# Is the Cameroon Line still an active rift zone?

The Cameroon Line is described by the Oregon State University's Volcano World webpage What is known about the volcanoes of Cameroon? as a

a chain of volcanoes extending from Annobon Island in the Atlantic Ocean northeastward through Cameroon. The oldest rocks have been dated at 70 million years old.

As in this map from the Global Volcanism Program's Oku Volcanic Field webpage:

A notable active volcano in the area is Lake Nyos which killed 1700 people in an eruption that spewed noxious gases (mainly $\ce{CO2}$) in 1986.

The explanation for the active volcanism is given by Oregon State as being due to

About 80 million years ago, during a reorganization of plate boundaries, the African plate rotated counter-clockwise. Then a new rift formed that failed to split Africa but apparently did form conduits that allowed magma to ultimately reach the surface and form the volcanoes of the Cameroon line.

Is there any evidence to suggest that the Cameroon Line is still a tectonically active rift system?

The actual cause of the Cameroon Line is described by many authors (including the 2 included in this answer as being source of controversy and uncertainty - but it seems that it is not an active rift system, certainly not like the east Africa Rift. According to the article A lithospheric instability origin for the Cameroon Volcanic Line (Milelli et al. 2012) describe the Cameroon Volcanic Line (CVL) as being

an enigmatic structure that defies common dynamic models of melt generation and volcanic activity on Earth.

The enigma is due to the CVL having no spatial age progression in the rift system, despite having continual magma intrusion over 70 million years along the 1600 onshore-offshore line.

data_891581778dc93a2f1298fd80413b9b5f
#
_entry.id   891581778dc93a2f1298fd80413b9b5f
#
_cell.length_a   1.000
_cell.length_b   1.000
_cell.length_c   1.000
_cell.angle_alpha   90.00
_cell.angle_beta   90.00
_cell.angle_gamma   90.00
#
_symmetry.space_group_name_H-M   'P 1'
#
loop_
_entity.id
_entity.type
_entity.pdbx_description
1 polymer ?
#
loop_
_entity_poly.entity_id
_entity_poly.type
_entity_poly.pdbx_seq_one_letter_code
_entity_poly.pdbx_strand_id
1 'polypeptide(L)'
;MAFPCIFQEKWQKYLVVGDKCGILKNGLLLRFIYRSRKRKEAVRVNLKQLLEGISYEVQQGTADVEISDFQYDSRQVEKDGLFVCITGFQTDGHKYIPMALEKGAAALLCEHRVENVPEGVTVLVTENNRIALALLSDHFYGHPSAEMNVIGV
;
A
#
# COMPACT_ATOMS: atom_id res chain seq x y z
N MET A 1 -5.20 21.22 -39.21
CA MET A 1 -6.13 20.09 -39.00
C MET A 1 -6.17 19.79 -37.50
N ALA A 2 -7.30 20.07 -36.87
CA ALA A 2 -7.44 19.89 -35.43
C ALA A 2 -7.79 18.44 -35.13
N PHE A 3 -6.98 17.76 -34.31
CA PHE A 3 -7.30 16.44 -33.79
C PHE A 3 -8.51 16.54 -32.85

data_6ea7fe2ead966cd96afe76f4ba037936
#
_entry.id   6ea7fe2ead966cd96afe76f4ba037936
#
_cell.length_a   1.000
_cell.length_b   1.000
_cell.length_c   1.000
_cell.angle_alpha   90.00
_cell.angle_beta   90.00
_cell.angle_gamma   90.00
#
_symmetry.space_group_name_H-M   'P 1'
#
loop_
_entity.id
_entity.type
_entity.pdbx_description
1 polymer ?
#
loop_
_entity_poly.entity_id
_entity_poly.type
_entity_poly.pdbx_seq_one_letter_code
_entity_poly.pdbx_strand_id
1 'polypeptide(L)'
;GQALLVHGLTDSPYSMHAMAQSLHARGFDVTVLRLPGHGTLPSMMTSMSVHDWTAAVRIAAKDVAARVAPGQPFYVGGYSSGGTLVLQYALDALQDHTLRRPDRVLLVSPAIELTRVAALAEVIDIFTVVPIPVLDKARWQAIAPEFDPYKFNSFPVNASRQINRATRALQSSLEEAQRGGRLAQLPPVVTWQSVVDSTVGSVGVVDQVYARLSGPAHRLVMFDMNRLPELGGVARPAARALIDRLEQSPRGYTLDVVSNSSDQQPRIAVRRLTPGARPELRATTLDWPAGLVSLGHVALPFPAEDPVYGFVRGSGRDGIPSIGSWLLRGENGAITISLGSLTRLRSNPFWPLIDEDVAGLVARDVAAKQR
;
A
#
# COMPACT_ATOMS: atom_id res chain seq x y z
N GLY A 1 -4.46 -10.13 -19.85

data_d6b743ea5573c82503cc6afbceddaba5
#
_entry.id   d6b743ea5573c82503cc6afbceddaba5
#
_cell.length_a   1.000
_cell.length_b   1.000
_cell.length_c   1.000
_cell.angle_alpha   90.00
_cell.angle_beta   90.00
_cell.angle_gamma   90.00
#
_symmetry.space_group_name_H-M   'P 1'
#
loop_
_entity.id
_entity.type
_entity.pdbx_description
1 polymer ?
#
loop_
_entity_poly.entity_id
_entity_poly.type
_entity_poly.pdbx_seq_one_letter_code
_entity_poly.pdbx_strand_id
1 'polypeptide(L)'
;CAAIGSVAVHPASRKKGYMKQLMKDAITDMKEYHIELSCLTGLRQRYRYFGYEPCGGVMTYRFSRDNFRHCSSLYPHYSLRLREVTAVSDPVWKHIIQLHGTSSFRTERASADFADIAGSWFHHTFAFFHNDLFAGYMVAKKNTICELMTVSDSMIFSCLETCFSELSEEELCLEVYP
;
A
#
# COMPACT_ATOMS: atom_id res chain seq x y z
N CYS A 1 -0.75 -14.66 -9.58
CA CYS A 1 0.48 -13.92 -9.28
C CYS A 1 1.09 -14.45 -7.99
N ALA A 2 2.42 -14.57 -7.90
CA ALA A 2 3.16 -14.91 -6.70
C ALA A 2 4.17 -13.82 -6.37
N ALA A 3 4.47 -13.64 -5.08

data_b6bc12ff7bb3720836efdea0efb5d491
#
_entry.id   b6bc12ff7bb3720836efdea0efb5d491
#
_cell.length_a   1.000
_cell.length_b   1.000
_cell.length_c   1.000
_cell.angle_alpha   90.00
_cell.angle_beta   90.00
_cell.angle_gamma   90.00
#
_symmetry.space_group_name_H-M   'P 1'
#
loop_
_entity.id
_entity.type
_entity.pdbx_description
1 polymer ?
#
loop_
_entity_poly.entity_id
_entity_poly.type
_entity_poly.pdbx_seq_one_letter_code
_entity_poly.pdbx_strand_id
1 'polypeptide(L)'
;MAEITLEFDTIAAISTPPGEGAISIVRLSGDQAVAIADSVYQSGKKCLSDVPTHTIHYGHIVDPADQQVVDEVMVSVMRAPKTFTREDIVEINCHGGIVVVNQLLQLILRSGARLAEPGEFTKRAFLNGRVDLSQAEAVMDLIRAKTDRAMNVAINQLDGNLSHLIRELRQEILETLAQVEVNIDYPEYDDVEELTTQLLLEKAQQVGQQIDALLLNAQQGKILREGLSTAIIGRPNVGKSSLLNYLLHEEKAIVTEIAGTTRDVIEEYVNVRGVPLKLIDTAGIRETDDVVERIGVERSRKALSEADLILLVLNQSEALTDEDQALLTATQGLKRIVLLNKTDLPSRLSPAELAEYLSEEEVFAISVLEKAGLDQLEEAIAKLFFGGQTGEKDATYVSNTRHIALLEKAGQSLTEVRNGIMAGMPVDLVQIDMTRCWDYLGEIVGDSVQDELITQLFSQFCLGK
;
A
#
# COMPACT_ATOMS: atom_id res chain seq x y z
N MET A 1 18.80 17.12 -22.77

The authors also suggest that

The chain is nearly perpendicular to the coastline and terminates in a Y-shaped structure that has not been affected by absolute plate motions, implying that the mantle upwelling that feeds magmatic activity is attached to the continent.

The authors model that rather than a developing rift system, the CVL is likely to be an example of where the lithosphere becomes unstable due to cooling from the crust above.

It should be noted that the CVL lies in between 2 cratons, shown as white in the seismic tomography image below from Macquarie Universty - what also should be noted, is the colour of the active East African Rift.

Further, according to the article Formation of the Cameroon Volcanic Line by lithospheric basal erosion: Insight from mantle seismic anisotropy (Elsheikh et al. 2014), modelled the sub-crust dynamics that

involves a channel flow at the bottom of the lithosphere originated from the NE-ward movement of the asthenosphere relative to the African plate.

from this, the authors hypothesise that

progressive thinning of the lithosphere through basal erosion by the flow leads to decompression melting and is responsible for the formation of the CVL. The model is consistent with the lack of age progression of the volcanoes in the CVL, can explain the formation of both the continental and oceanic sections of the CVL, and is supported by previous geophysical observations and geodynamic modeling results.

A key conclusion the authors made regarding the flood basalts and volcanism in the CVL is that observations do not support mantle convection or mantle plume causes, rather, they assert that basal lithospheric erosion due to

concentration of mantle flow associated with the sharp change in the orientation of the continental margin of western Africa.